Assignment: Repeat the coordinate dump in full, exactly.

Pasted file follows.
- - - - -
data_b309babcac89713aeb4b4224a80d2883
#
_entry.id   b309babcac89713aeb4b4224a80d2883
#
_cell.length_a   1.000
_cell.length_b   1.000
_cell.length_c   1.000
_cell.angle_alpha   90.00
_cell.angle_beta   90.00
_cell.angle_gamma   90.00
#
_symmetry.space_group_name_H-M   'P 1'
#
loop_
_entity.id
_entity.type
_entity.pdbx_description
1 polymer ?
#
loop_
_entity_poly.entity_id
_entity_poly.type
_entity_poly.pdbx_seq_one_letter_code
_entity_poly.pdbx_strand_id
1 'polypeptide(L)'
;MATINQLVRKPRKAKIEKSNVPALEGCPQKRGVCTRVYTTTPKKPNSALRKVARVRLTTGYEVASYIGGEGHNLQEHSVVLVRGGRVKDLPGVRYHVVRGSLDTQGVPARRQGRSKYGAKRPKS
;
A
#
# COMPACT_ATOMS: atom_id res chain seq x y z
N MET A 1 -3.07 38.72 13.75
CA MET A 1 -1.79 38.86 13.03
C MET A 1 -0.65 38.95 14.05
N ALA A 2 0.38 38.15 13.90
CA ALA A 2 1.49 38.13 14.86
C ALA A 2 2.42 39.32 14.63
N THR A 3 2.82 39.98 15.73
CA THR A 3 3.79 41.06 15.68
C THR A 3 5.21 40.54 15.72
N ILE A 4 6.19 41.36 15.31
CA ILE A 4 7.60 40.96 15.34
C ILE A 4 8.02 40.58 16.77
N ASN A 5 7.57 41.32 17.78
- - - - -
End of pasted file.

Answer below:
data_b309babcac89713aeb4b4224a80d2883
#
_entry.id   b309babcac89713aeb4b4224a80d2883
#
_cell.length_a   1.000
_cell.length_b   1.000
_cell.length_c   1.000
_cell.angle_alpha   90.00
_cell.angle_beta   90.00
_cell.angle_gamma   90.00
#
_symmetry.space_group_name_H-M   'P 1'
#
loop_
_entity.id
_entity.type
_entity.pdbx_description
1 polymer ?
#
loop_
_entity_poly.entity_id
_entity_poly.type
_entity_poly.pdbx_seq_one_letter_code
_entity_poly.pdbx_strand_id
1 'polypeptide(L)'
;MATINQLVRKPRKAKIEKSNVPALEGCPQKRGVCTRVYTTTPKKPNSALRKVARVRLTTGYEVASYIGGEGHNLQEHSVVLVRGGRVKDLPGVRYHVVRGSLDTQGVPARRQGRSKYGAKRPKS
;
A
#
# COMPACT_ATOMS: atom_id res chain seq x y z
N MET A 1 -3.07 38.72 13.75
CA MET A 1 -1.79 38.86 13.03
C MET A 1 -0.65 38.95 14.05
N ALA A 2 0.38 38.15 13.90
CA ALA A 2 1.49 38.13 14.86
C ALA A 2 2.42 39.32 14.63
N THR A 3 2.82 39.98 15.73
CA THR A 3 3.79 41.06 15.68
C THR A 3 5.21 40.54 15.72
N ILE A 4 6.19 41.36 15.31
CA ILE A 4 7.60 40.96 15.34
C ILE A 4 8.02 40.58 16.77
N ASN A 5 7.57 41.32 17.78